Michael Alexander Brown was scheduled to be arraigned in Franklin County General District Court on Wednesday morning to face charges of second-degree murder, use of a firearm in a felony and fugitive with felony arrest.
The arraignment was bypassed, according to a court clerk, who said the court received a letter of representation for Brown. Court records show that Deborah Caldwell-Bono is Brown's attorney of record. During the 18-day search for Brown, Caldwell-Bono issued a public plea for Brown to turn himself in after friends of Brown’s asked her to represent him.
A preliminary hearing date has been set for March 19.
Commonwealth Attorney A.J. Dudley told The Franklin News-Post on Monday, he had “no comment at this time” if there would be additional charges filed in the case.
Federal charges in the United States District Court for the Western District of Virginia have been dismissed. According to the now-dismissed federal criminal complaint, Brown's mother, Victoria Hanson, named her son as the shooter.
Brown, 22, eluded police for nearly three weeks following the Nov. 9 shooting of his mother’s boyfriend, Rodney Brown. He was arrested without incident Nov. 27 by Franklin County Sheriff’s Office, U.S. Marshals Service, FBI and Virginia State Police at his mother's home on Woodthrush Circle in Hardy, where the shooting allegedly occurred.
The sheriff’s office released a statement Dec. 2 that “officers were searching the Hardy residence for Michael Brown. As officers prepared to enter the attic space of the residence, Michael Brown crawled out of the attic and was apprehended by law enforcement without further incident.”
The release added, “At no point did Michael Brown contact law enforcement and make arrangements to surrender or turn himself in.”
Franklin County Sheriff Bill Overton said on Nov. 27 that he was thankful for the cooperation of many law enforcement agencies that assisted during the investigation, which is still ongoing.
“This has been an intense manhunt for the past 18 days covering three states and multiple surrounding jurisdictions,” Overton said. “I am thankful the situation has come to a successful closure with no injury to the public or law enforcement personnel.”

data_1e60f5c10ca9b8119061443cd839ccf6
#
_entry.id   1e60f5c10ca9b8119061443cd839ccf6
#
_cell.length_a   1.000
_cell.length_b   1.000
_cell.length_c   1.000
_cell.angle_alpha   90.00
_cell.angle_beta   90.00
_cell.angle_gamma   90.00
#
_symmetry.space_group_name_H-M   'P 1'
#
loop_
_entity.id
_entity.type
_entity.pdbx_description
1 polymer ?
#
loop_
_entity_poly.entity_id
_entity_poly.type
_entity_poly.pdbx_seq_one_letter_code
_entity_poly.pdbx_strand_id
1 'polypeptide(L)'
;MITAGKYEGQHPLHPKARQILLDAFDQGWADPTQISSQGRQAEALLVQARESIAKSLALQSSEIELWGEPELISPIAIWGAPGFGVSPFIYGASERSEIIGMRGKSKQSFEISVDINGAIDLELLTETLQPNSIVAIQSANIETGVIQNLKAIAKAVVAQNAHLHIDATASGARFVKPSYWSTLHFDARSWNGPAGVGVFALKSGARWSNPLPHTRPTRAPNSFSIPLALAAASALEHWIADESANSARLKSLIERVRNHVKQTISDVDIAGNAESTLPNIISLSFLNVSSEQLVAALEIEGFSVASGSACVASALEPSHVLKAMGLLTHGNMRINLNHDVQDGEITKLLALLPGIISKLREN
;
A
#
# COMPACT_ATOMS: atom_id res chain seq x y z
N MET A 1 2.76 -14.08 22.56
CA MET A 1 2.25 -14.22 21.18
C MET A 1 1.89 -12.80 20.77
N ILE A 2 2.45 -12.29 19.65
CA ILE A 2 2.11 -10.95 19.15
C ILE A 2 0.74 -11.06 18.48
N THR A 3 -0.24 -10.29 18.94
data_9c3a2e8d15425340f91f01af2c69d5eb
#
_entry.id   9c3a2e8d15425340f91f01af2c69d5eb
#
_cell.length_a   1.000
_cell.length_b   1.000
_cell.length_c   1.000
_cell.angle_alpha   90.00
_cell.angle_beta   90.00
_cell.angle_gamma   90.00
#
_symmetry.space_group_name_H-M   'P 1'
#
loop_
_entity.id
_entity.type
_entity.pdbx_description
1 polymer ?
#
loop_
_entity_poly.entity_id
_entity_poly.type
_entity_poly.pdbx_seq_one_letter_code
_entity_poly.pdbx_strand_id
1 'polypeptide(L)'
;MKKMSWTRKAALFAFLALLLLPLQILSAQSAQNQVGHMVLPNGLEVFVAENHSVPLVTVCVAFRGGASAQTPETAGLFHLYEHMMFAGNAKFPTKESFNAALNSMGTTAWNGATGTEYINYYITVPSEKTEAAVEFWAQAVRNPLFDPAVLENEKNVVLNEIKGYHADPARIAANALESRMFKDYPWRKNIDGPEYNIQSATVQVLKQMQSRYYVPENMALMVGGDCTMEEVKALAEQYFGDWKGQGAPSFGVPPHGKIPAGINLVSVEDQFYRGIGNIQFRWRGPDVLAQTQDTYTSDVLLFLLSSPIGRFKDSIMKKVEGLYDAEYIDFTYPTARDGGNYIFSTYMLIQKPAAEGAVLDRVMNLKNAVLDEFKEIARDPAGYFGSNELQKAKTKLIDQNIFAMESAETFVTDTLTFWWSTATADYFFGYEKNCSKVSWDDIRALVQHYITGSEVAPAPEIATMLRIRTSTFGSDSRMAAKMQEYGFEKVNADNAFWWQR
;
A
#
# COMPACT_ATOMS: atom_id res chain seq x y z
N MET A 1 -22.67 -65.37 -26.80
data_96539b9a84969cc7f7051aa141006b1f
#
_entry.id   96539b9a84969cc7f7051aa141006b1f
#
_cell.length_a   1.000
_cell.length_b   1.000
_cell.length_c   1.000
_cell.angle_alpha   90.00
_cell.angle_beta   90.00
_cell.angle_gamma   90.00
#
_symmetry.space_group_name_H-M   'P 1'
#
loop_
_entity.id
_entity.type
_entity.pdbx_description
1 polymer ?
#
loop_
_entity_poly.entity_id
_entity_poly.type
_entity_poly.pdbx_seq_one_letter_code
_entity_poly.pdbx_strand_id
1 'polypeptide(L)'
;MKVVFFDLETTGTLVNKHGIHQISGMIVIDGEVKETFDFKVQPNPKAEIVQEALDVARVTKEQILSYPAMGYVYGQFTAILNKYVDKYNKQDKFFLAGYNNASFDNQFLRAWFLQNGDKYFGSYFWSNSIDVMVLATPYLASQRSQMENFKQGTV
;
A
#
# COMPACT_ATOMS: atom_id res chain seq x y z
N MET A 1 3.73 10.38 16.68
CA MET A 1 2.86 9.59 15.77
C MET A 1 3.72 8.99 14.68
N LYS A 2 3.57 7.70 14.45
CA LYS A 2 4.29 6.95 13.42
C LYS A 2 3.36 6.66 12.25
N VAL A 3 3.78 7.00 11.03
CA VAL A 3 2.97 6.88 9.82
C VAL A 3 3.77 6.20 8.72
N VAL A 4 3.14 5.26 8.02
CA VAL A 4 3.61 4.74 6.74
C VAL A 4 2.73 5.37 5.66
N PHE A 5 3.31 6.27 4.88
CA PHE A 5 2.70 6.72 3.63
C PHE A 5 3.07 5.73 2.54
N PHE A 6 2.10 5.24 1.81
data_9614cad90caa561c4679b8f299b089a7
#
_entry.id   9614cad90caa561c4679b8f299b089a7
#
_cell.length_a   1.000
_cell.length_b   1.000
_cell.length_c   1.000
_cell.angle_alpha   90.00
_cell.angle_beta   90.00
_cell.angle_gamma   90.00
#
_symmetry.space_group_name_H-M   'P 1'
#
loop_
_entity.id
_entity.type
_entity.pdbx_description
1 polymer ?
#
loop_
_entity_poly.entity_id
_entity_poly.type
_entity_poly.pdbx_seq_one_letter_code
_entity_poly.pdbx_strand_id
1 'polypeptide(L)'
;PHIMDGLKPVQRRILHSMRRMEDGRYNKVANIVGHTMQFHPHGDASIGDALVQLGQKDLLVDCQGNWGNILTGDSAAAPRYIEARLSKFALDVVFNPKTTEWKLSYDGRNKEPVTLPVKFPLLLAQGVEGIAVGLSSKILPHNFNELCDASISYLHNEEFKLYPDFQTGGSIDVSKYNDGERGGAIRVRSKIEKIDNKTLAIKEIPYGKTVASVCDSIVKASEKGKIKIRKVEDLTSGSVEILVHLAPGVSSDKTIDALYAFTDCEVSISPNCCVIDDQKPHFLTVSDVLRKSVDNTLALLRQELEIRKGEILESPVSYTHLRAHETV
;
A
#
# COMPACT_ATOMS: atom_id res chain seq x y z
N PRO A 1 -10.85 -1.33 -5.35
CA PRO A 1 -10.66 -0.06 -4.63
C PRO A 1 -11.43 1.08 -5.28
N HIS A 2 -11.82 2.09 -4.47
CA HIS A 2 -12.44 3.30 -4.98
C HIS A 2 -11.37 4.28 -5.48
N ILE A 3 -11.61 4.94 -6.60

Brad Sellers, acting marshal for Western District of Virginia, thanked the public and said the U.S. Marshals Service received more than 340 tips that led to investigative actions during the three-week manhunt. Officials did not have answers as to how Brown was able to elude law enforcement for so long, but Overton said on Nov. 27 he was being interviewed and going through the booking process.
He said while tips of sightings “did not directly lead to the apprehension” of Brown, it was important to note the public wanted law enforcement to be as efficient as possible.
“It’s been an extensive manhunt, numerous man hours dedicated to the pursuit of this,” Sellers said.
The search for Brown caused Roanoke City Schools to close and a “shelter in place” of the Grandin neighborhood in Roanoke when officials were tipped that a man was seen knocking on the windows of a home belonging to his grandmother, and an RV he had been driving was located in a church parking lot in the area.
Brown had been camping in the RV in Clarendon County, South Carolina where a Lincoln Town car was located that had also been tied to him. He arrived at the campground the same day he was to report for duty at Camp Lejune Marine Base in Jacksonville, North Carolina.
His mother and friends made public pleas for Brown to turn himself after the shooting.